Ringlets (Hypocysta spp.) are smallish, brownish butterflies showing attractive flashes of orange in flight but camouflaged at rest unless they spread their wings to bask. Their wingspan is about 30mm, very much the same size as the common Grass-yellows (Eurema spp.) but noticeably smaller than Migrants, Crows and Tigers and larger than the Blues.
All six Australian species are found on the East coast and we have three of them in the Townsville region, the Orange, Northern and Brown Ringlets (H. adiante, H. irius and H. metirius) although the last of these is not common close to Townsville. In fact, we rarely see any of them except on the rocky grassy slopes of Castle Hill, Mt Stuart and the Many Peaks Range. Why not?
We generally see butterflies in three kinds of places: where they (the adults) can feed, where they can find a mate, and around the plants on which their caterpillars feed.
‘Hill-topping’, a mating strategy I wrote about here, is not usually necessary, so males of most species can simply hang around the ‘larval food plants’ (to use the technical term) for females who want to lay their eggs there. That reduces our sightings to two kinds of locations and in extreme cases to one, where the larval food plant’s flowers provide most of the adults’ food and the whole life cycle occurs in the immediate vicinity of the host plant.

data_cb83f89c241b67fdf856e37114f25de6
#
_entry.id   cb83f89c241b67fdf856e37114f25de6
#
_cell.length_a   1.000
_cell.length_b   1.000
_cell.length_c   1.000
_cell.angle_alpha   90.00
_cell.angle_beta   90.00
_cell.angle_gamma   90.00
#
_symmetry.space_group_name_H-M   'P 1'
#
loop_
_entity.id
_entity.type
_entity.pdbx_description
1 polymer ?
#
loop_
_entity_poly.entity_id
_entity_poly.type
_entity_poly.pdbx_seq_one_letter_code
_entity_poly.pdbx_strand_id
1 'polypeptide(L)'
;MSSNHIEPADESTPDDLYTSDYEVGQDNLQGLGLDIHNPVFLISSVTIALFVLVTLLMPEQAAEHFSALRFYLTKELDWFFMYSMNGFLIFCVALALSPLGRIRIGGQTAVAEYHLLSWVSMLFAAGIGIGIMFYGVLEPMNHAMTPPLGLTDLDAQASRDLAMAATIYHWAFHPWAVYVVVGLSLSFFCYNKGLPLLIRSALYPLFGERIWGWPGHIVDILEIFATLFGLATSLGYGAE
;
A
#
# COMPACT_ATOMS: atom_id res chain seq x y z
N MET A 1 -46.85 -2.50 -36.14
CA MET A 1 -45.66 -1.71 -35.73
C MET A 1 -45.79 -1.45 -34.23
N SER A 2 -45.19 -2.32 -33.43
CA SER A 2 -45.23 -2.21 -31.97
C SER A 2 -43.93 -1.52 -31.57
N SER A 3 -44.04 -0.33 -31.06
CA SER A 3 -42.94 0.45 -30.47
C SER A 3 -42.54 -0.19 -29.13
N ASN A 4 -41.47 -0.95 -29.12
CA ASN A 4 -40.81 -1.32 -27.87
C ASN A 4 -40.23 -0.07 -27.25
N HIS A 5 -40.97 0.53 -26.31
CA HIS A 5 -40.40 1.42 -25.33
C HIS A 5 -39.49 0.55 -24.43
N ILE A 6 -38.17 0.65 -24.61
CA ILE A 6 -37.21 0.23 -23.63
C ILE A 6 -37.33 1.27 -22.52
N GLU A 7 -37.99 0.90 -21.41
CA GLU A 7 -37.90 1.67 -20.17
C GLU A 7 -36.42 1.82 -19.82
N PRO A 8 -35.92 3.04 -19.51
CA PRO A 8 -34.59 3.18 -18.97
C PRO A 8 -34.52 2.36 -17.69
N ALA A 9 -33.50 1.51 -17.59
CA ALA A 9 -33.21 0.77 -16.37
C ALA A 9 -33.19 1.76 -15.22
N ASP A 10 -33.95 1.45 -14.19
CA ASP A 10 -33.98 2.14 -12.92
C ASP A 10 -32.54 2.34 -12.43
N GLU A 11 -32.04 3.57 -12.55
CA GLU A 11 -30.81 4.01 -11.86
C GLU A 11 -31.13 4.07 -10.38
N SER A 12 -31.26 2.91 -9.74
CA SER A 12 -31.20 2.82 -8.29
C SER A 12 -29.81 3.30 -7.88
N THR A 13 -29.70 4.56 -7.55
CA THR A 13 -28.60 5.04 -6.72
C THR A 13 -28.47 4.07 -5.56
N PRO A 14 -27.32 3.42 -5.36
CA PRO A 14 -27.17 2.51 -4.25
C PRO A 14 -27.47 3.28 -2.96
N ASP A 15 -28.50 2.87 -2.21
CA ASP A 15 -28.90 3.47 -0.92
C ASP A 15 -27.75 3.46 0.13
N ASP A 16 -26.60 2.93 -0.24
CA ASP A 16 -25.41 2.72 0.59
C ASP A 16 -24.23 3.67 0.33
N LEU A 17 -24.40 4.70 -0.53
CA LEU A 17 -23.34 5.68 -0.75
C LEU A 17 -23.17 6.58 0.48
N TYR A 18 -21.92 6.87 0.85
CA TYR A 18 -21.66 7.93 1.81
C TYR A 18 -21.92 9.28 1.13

Adult butterflies feed primarily on nectar and they are not fussy about which plants they take it from, so long as they can reach it. The association between caterpillars and plants they eat is far closer, however, to the degree that butterflies may be named for their host plants, e.g. the ‘Plumbago Blue’ which feeds exclusively on plumbago in our gardens, or the ‘Milkweed Butterflies’ (Danainae) which utilise various milkweeds (Apocynaceae).
The Ringlets’ host plants are native grasses. Kangaroo Grass (Themeda triandra) is the primary (one source says the only) food plant of the Orange Ringlet, while Blady Grass (Imperata cylindrica), Couch (Cynodon dactylon), Tall Saw Sedge (Gahnia clarkeis) and other species have been recorded for the other two.
Kangaroo Grass? Orange Ringlets. No Kangaroo Grass? No Orange Ringlets.
• This article appeared in a slightly different form in Kapok, newsletter of
Coastal Dry Tropics Landcare Inc. (FB page), in October 2017.
F. Braby: The Distribution, Status and Habitat Associations of the Satyrine (Lepidoptera: Nymphalidae) Fauna of Northeastern Australia. J. Aust. Ent. Soc., 1995.
Michael Braby: The Complete Field Guide to Butterflies of Australia (2nd ed., 2016) (brief review here)